17. We emphasize that the introduction of crowdsourced data does not alleviate a fixed provider's obligation to conduct thorough assessments of service availability before submitting broadband deployment data. We propose to use a variety of methods, including audits and statistical analyses, to confirm that the fixed broadband deployment data submitted by providers are accurate. Put simply, if a location falls within the coverage polygon submitted by a fixed provider, then it must either already receive fixed broadband service or be capable of receiving such service within ten business days and without extraordinary expense. We seek comment on the best method (or mix of methods) to ensure the submission of accurate fixed broadband deployment data, including the plans that USAC must develop for corroborating and spot-checking data submitted by fixed providers. What penalties would be appropriate upon a finding of inaccurate data and should there be more severe penalties for chronic filers of bad data? Should the Commission treat differently those coverage polygons submitted by providers that have a certain number of public filings disputing their accuracy? Is there an appropriate threshold or methodology to identify unreliable filings that should be treated differently, and if so, how should the Commission treat those filings? ACA argues that providers should not be sanctioned for submitting inaccurate data “unless there is clear evidence the provider intentionally and persistently did so.” We seek comment on this approach, as well as how to handle situations in which the filer is negligent (but not intentional) in submitting inaccurate data.
18. The Digital Opportunity Data Collection will significantly improve our understanding of broadband deployment, and we want to ensure that its value is fully realized by the Commission, stakeholders, and ratepayers. We therefore seek comment on additional measures we can adopt to meet this objective. Can the maps and datasets derived from the Digital Opportunity Data Collection be used in connection with the other universal service programs, in particular E-Rate and Rural Health Care, to the extent they provide support for infrastructure build-out, to promote efficiency, minimize waste, and help avoid duplicative funding within the Fund? If so, how? Should we combine the Digital Opportunity Data Collection datasets with other datasets, for example, locations where funding has been committed in Commission and other federal agency programs, even where deployment may not have occurred? We believe that the Digital Opportunity Data Collection represents a unique opportunity for integrating related but distinct data resources to produce a unified picture of broadband data. What data would be appropriate to include in this effort and how can it be used most effectively? What other issues should we consider as we evaluate this possibility?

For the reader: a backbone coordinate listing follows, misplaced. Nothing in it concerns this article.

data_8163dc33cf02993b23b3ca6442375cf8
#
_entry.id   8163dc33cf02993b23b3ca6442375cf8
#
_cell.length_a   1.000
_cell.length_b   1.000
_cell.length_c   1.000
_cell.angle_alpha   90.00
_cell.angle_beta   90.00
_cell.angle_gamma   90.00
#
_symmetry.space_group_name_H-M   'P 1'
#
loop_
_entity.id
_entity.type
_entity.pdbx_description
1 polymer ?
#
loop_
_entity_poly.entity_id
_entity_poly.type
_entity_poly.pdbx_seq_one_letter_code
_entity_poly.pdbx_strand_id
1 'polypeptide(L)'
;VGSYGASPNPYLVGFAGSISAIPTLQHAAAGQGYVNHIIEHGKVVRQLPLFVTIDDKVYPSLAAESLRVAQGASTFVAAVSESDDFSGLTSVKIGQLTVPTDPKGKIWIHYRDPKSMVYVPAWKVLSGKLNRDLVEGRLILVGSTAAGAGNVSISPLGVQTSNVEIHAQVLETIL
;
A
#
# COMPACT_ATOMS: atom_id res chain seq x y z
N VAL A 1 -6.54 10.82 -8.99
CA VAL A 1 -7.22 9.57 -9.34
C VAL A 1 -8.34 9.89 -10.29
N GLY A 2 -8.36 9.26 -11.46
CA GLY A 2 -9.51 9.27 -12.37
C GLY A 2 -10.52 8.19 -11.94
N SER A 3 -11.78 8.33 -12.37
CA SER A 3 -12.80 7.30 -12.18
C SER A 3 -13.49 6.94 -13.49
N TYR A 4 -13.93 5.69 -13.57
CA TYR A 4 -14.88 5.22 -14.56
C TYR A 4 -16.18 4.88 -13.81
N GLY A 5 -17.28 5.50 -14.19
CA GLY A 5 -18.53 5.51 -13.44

19. Improving Satellite Broadband Data. We seek comment on how, for purposes of the Digital Opportunity Data Collection, we can improve upon the existing satellite broadband data collection to reflect more accurately current satellite broadband service availability. The Commission has recognized there are issues with the quality of the satellite broadband data that are currently reported under the existing Form 477. For instance, according to currently reported data, satellite service offering 25 Mbps/3 Mbps speeds is available to all but 0.03% of the U.S. population. However, while satellite signal coverage may enable operators to offer services to wide swaths of the country, overall satellite capacity may limit the number of consumers that can actually subscribe to satellite service at any one time. Given that the coverage geographies reported by satellite providers based on satellite beams are likely to remain larger than those reported by terrestrial fixed providers based on their network facilities, we seek comment generally on how to improve the satellite broadband data reported in the new data collection. Geostationary orbit (GSO) satellites are unique in that they have the relatively large beam coverage area over which service is provided, have inherent flexibility in using wide-area beams and spot beams, and face relative difficulty in adding new capacity. For instance, given these characteristics of GSO satellite service, should the Commission require GSO satellite providers to report network capacity as well? Would additional information, including the number and location of satellite beams, the capacity used to provide service by individual satellite to consumers at various speeds, and the number of subscribers served at those levels, improve the quality and usefulness of the satellite broadband availability data?